In a few weeks’ time I will be lining up in Durban, along with 25,000 other mad people, to run about 87km to Pietermaritzburg. Why am I doing it, you may ask? The simple answer is that watching the Comrades Marathon on TV every year was a formative experience for me. Like many South Africans, I grew up listening to the names of places along the route in faraway KwaZulu-Natal being uttered with a certain awe and reverence. Inchanga, Drummond, Polly Shorts, Umlaas Road, Camperdown, Cowies Hill. They were associated with bravery and camaraderie, with blisters and sweat and cramp and triumph. From a young age, I knew: one day I will run this race. In retrospect I realise that, for a white boy in the 1980s, the Comrades offered a glimpse of a different SA — where compatriots of different races shared the road as equals. It would be trite to say that, for a single day each year, there was some respite from apartheid. The laws of the country didn’t change; racism and structural inequality ...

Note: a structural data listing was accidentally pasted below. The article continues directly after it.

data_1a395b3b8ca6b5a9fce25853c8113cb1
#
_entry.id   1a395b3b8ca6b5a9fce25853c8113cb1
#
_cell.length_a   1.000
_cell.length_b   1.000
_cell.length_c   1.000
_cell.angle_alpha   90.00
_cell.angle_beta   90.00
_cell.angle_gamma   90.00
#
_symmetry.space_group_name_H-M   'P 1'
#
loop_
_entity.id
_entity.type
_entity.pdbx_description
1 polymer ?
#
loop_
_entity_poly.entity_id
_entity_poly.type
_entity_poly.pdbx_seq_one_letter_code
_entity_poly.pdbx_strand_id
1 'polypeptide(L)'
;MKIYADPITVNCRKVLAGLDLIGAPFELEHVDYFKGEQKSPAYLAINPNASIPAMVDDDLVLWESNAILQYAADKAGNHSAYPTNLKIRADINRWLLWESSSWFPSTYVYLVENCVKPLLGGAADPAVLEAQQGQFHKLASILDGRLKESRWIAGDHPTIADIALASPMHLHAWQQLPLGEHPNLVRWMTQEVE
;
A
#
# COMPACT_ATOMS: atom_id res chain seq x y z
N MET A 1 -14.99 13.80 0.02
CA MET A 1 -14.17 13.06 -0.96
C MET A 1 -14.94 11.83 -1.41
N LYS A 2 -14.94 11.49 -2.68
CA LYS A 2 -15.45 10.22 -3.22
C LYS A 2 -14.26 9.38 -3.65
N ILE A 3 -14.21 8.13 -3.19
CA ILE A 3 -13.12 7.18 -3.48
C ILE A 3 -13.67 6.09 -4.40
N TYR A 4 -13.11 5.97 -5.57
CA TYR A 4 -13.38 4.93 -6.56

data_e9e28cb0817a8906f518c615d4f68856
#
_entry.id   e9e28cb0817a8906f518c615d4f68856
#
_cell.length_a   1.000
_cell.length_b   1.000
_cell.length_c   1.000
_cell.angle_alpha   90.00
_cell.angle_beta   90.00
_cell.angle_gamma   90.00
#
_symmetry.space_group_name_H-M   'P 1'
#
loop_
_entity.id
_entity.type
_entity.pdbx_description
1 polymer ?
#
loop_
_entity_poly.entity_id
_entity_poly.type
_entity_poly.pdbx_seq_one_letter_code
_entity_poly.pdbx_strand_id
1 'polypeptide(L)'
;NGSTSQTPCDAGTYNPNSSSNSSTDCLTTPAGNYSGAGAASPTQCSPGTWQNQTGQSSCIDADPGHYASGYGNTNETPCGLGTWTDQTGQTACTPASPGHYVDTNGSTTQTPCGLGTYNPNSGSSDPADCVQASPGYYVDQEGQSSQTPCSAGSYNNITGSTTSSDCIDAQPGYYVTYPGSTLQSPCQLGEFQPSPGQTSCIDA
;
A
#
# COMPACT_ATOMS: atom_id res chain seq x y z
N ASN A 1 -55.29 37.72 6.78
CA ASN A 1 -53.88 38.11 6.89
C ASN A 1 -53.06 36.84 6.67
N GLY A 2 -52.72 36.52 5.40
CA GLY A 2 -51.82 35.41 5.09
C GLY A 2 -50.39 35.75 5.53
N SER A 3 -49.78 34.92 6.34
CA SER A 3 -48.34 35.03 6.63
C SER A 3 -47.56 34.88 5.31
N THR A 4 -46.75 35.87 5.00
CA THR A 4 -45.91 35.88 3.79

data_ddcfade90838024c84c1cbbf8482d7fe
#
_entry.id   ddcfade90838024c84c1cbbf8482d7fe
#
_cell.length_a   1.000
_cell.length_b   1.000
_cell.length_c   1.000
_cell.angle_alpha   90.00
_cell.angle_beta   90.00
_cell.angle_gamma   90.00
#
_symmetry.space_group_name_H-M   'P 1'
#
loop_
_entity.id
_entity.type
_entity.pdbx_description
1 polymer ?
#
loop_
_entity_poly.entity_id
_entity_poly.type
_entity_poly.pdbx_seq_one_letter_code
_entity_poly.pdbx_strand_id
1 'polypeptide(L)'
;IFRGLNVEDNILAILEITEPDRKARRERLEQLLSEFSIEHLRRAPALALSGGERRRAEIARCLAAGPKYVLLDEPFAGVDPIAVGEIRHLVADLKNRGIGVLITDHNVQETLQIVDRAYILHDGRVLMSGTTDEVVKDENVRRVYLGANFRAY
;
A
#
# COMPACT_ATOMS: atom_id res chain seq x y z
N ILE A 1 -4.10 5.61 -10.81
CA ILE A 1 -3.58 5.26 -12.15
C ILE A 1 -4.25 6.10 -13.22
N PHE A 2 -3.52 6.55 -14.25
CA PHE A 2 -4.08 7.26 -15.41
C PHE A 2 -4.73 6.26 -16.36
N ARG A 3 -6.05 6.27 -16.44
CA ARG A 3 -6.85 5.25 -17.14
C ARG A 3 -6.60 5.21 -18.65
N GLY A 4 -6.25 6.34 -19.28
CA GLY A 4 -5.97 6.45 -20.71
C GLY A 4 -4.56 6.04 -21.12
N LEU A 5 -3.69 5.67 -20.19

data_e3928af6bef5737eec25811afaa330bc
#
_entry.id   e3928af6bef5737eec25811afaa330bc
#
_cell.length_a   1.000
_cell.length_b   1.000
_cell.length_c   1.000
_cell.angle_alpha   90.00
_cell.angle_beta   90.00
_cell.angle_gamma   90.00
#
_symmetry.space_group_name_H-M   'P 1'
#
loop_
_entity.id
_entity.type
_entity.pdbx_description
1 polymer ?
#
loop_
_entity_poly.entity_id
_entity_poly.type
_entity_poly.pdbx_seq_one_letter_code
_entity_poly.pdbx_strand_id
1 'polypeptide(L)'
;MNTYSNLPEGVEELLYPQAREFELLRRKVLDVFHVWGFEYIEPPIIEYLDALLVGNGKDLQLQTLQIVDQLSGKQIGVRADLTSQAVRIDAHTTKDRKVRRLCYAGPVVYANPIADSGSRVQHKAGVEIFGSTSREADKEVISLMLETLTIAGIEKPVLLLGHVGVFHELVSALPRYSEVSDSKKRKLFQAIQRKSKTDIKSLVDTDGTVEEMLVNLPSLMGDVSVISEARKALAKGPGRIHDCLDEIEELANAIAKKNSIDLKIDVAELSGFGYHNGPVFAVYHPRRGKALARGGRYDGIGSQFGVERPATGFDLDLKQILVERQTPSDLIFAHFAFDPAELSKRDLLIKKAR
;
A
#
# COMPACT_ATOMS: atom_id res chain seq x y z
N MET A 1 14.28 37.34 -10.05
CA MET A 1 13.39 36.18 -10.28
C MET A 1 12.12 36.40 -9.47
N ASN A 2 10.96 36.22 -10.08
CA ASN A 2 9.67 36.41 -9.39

BL Premium

This article is reserved for our subscribers.

A subscription helps you enjoy the best of our business content every day along with benefits such as exclusive Financial Times articles, Morningstar financial data, and digital access to the Sunday Times and Times Select.

Already subscribed? Simply sign in below.

Questions or problems? Email or call 0860 52 52 00.